If you are looking at Fastlaning, then, questioning the Commandment of Scale (where option 1 is concerned) will indeed provide your outcome, without you wetting your feet. Studying your market, while it may allow you to overstand your general demographic, won't exactly lend to the longevity of your business; trends change regularly and that can alter the requirements of your market, what you ought to do is keep abreast with them when providing your product/service, so you'll always be in sync with their desires and you'd be able to continuously be of great service to them - after all, they are the reason you're going into business.
 

PersistentlyHungry

Bronze Contributor
Read Fastlane!
Read Unscripted!
Speedway Pass
Mar 25, 2017
73
108
Israel
One thing we will never know is the market, at least not without getting our feet wet. Living in a small country is no longer a reason not to connect with the global community, simply because we officially are globally connected in one way or the other.

If you are looking at Fastlaning, then, questioning the Commandment of Scale (where option 1 is concerned) will indeed provide your outcome, without you wetting your feet. Studying your market, while it may allow you to overstand your general demographic, won't exactly lend to the longevity of your business; trends change regularly and that can alter the requirements of your market, what you ought to do is keep abreast with them when providing your product/service, so you'll always be in sync with their desires and you'd be able to continuously be of great service to them - after all, they are the reason you're going into business.

That's what I'm finally realizing - Thanks for being clear about it.
Starting to get my feet wet today.
 
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Walter Hay

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EPIC CONTRIBUTOR
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Sep 13, 2014
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World citizen
Hello fellow hustlers!

At the moment, I live in a small country, which naturally limits market sizes in most niches.
I have a few business ideas and I'm in the process of choosing which one to execute.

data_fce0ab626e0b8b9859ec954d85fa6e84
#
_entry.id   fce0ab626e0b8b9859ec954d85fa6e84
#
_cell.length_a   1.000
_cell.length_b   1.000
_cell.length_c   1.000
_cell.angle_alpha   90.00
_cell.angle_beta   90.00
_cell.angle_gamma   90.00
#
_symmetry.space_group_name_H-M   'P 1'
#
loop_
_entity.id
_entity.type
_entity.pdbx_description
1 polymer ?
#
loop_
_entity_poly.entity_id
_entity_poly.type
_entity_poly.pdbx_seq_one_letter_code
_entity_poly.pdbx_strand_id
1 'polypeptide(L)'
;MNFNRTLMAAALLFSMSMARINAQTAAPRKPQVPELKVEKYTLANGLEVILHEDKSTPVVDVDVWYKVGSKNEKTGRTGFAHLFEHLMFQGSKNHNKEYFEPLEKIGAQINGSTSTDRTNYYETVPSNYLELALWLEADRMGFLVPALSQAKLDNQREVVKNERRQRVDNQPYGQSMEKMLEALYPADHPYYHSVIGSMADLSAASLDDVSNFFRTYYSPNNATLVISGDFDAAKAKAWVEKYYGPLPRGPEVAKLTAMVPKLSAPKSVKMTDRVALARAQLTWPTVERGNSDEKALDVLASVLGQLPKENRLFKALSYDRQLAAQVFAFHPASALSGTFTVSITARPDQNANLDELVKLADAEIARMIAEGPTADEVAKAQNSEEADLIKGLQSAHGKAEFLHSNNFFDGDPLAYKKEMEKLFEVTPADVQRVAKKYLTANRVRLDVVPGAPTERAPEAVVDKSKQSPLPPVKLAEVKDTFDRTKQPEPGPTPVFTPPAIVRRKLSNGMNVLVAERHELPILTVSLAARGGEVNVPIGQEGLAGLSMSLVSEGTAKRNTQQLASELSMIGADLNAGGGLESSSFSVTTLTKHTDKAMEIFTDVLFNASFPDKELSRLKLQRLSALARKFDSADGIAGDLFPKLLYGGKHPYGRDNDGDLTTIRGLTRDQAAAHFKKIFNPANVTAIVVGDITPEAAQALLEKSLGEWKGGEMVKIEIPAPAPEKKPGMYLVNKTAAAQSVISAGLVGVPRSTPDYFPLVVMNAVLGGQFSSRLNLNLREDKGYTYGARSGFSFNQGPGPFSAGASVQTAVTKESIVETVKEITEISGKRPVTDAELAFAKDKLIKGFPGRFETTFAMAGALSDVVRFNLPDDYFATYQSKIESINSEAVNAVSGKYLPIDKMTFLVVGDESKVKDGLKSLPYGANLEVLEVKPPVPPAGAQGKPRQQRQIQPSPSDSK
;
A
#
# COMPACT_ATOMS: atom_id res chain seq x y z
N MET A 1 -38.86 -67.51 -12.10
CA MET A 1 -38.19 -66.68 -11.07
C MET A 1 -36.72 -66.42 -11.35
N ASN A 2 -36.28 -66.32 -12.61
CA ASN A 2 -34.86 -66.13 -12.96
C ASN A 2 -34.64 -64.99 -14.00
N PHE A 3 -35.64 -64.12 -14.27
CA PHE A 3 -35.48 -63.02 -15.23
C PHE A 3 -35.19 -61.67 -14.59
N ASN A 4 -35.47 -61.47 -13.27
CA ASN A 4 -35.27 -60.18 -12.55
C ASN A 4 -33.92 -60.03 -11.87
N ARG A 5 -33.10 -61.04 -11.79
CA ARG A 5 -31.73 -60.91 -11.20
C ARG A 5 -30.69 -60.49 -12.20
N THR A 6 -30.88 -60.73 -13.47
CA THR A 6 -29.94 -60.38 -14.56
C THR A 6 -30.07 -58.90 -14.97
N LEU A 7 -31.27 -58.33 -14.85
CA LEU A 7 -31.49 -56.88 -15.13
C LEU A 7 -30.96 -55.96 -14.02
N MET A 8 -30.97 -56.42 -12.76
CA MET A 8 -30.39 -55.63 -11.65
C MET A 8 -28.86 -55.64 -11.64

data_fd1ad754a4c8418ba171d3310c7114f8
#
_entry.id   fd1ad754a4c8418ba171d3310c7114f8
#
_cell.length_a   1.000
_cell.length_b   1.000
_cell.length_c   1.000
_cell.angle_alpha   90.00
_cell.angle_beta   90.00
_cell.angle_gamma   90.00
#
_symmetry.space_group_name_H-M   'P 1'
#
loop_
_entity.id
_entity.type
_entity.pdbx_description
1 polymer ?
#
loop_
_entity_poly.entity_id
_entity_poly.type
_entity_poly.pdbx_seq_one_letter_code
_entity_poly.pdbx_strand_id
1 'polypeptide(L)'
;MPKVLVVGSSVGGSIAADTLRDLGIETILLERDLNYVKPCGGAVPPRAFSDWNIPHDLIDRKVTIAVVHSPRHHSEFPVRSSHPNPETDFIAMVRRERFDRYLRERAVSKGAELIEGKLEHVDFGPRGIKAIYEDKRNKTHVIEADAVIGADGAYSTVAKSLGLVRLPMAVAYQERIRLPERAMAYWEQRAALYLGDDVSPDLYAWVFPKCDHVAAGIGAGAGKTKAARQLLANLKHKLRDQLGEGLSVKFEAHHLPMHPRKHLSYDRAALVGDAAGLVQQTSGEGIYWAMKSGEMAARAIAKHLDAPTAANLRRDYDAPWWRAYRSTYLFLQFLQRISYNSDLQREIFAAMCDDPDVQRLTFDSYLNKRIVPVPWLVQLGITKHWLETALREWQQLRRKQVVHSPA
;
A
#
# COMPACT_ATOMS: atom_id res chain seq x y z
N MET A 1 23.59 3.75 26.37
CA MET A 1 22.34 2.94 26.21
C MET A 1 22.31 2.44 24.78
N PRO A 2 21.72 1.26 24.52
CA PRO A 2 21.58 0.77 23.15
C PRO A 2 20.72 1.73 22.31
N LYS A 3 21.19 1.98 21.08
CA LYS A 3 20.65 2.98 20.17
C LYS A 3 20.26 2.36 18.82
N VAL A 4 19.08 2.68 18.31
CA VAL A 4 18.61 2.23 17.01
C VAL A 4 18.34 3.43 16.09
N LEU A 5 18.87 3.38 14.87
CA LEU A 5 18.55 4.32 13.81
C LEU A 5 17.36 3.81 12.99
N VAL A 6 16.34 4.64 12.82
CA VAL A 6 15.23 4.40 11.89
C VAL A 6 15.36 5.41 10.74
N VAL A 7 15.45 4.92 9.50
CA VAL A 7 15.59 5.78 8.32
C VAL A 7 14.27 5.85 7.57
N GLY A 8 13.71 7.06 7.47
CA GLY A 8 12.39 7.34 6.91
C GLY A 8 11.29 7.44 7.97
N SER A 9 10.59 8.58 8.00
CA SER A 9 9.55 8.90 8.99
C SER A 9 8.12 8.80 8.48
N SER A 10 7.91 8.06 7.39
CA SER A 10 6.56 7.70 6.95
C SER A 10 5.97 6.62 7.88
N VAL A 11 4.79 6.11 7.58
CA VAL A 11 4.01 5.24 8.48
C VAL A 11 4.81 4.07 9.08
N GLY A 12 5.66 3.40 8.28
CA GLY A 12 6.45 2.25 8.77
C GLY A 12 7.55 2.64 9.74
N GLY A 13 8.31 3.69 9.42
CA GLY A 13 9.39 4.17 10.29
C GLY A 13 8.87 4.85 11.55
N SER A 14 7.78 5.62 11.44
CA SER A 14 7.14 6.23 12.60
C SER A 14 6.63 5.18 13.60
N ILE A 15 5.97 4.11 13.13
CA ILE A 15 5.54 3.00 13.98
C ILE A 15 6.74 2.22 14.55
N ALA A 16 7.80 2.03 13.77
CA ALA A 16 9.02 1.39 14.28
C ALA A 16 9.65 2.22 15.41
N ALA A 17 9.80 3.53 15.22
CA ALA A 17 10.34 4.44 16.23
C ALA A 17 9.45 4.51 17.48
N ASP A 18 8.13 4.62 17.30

My options:
1. 1st idea: Build a small online business in my small country, where I know the market, but its size is limited - which would prevent scaling.
2. 2nd idea: Build a global online business which would require more investment upfront (due to the project's size) - where I know less about the market, as I mostly test it from the outside.

Any insights into the matter from more experienced entrepreneurs?
Has anyone executed in a small space? Has anyone built something without knowing the market firsthand, just by studying it (and connecting with potential customers) via the internet?

Thanks!
I have two Israelis (maybe more) operating online businesses selling physical products through Amazon USA, using Fulfillment By Amazon Amazon (FBA.)

One is a Fastlane member and the other is not. I might have more, but I know about these two because they have asked for my help from time to time.

By selling on Amazon USA they have overcome the problem of small market size. They never see or handle the products they sell, except for the samples when starting off.

If something of this kind is attractive to you, I suggest you have a look at my thread:
GOLD Sharing my lifetime experience in export/import. Product

Best wishes,
Walter
 

PersistentlyHungry

Bronze Contributor
Read Fastlane!
Read Unscripted!
Speedway Pass
Mar 25, 2017
73
108
Israel
I have two Israelis (maybe more) operating online businesses selling physical products through Amazon USA, using Fulfillment By Amazon Amazon (FBA.)

One is a Fastlane member and the other is not. I might have more, but I know about these two because they have asked for my help from time to time.

By selling on Amazon USA they have overcome the problem of small market size. They never see or handle the products they sell, except for the samples when starting off.

If something of this kind is attractive to you, I suggest you have a look at my thread:
GOLD Sharing my lifetime experience in export/import. Product

Best wishes,
Walter

Wow, thanks Walter! Looking into it.